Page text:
Third, without refreshed norms on how the private sector operates, progress will be stunted.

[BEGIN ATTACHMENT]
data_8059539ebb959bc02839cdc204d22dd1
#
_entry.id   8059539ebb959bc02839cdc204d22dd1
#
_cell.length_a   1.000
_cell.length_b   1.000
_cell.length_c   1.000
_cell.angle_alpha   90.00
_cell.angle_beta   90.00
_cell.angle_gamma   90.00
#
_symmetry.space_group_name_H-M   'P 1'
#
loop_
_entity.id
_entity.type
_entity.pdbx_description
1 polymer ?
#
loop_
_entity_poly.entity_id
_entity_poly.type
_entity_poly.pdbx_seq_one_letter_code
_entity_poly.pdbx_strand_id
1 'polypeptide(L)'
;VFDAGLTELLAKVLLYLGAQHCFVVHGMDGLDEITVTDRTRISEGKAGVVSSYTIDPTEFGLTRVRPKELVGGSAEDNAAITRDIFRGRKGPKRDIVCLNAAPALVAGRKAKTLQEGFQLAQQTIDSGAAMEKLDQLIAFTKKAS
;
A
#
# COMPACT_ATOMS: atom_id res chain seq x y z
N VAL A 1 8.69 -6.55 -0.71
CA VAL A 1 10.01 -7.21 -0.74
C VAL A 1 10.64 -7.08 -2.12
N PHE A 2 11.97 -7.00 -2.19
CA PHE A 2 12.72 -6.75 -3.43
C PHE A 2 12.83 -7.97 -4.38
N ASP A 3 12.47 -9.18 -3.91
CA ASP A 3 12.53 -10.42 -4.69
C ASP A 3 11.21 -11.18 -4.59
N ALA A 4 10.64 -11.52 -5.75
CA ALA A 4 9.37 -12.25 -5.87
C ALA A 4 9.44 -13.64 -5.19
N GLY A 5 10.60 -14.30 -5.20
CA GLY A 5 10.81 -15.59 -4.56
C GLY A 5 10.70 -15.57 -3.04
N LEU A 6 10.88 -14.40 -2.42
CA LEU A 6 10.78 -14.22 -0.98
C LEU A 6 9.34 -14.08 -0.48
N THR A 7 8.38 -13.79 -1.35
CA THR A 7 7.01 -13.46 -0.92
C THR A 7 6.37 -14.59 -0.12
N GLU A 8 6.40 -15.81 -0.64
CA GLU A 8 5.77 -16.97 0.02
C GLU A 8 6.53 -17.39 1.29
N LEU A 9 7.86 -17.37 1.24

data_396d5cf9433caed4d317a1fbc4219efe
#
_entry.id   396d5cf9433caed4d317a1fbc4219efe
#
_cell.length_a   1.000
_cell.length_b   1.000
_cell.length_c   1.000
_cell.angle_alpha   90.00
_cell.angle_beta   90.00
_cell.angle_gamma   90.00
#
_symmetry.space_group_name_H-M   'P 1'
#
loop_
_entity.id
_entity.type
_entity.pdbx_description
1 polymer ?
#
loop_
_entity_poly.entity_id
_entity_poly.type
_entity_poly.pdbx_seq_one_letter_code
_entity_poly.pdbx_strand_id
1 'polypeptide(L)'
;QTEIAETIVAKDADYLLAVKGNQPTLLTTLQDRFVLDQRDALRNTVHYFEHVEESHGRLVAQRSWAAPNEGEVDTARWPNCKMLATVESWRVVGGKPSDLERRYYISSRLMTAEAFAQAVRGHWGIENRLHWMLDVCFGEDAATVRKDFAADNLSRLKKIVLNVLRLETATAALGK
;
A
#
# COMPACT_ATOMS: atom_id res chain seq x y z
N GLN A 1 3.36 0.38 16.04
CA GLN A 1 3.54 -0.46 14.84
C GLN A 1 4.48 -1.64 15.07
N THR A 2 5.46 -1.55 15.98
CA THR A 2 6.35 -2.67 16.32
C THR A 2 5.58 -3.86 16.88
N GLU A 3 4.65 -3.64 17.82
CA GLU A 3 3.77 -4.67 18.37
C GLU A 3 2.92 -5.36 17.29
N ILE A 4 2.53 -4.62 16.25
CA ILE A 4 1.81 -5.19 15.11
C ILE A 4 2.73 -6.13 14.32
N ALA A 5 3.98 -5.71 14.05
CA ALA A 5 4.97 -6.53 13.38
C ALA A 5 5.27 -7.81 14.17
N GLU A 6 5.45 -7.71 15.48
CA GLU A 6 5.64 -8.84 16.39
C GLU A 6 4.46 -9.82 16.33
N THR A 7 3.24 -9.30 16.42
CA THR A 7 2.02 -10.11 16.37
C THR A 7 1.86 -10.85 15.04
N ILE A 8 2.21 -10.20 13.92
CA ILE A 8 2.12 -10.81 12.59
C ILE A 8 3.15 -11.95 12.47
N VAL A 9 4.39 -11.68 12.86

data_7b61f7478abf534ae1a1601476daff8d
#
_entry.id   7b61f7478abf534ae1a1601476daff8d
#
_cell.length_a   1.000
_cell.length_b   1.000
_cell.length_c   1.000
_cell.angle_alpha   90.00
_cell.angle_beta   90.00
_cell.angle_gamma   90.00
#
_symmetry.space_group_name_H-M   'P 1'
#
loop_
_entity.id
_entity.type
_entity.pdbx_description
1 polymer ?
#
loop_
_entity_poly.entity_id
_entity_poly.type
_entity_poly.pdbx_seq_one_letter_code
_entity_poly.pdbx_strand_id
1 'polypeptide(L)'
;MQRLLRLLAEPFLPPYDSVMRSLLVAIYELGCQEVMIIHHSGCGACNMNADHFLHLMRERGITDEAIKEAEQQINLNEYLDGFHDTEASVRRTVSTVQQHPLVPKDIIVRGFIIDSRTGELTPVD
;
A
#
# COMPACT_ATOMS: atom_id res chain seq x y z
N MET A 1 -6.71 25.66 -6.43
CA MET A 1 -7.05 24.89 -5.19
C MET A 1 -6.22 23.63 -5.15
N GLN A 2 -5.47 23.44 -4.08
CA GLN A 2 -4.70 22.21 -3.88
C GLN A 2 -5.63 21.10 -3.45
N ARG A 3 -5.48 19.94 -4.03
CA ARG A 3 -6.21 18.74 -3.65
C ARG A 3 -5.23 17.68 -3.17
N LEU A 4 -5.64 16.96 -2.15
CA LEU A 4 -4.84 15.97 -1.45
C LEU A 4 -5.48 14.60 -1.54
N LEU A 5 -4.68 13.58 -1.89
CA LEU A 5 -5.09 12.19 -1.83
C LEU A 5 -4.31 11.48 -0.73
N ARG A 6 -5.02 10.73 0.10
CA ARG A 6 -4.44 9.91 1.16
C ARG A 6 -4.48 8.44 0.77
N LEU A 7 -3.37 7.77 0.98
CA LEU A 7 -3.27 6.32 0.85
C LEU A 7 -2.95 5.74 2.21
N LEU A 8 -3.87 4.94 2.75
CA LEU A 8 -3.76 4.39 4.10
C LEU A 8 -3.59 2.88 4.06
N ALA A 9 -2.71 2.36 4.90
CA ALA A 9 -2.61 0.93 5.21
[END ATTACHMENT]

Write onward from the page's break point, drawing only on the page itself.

Even with the best collaboration and innovation, how we measure success needs an update if the goal is to maximize impact alongside profit. And that requires a move from short term wins to long term sustainability. As Amy Jadesimi pointed out from the stage, we’ve allowed the industry to drift dangerously away from what “long term” used to mean in the 70s and 80s. Corporate trailblazers—like Paul Polman of Unilever—continue to urge businesses to rethink how they measure success and with what frequency. But many agree that to do this, we need to first educate those calling the shots, and that extends beyond the C-Suite. Shareholders need to be informed of the value of sustainable thinking and long-term planning. They need to be encouraged to use their voice and to exercise their votes in alignment with what they believe to be fundamental to the success of a company long-term. Financial managers need to be at the helm of product innovation, exploring new mechanisms that leverage both social and financial returns. Stakeholders—every entity or individual affected by a businesses’ core activity—must be engaged holistically. Even across private assets, there’s a role for Limited Partners to play with General Partners and fund managers to actively demand that they work with their portfolio companies to think beyond just the bottom line—for financial and social benefits.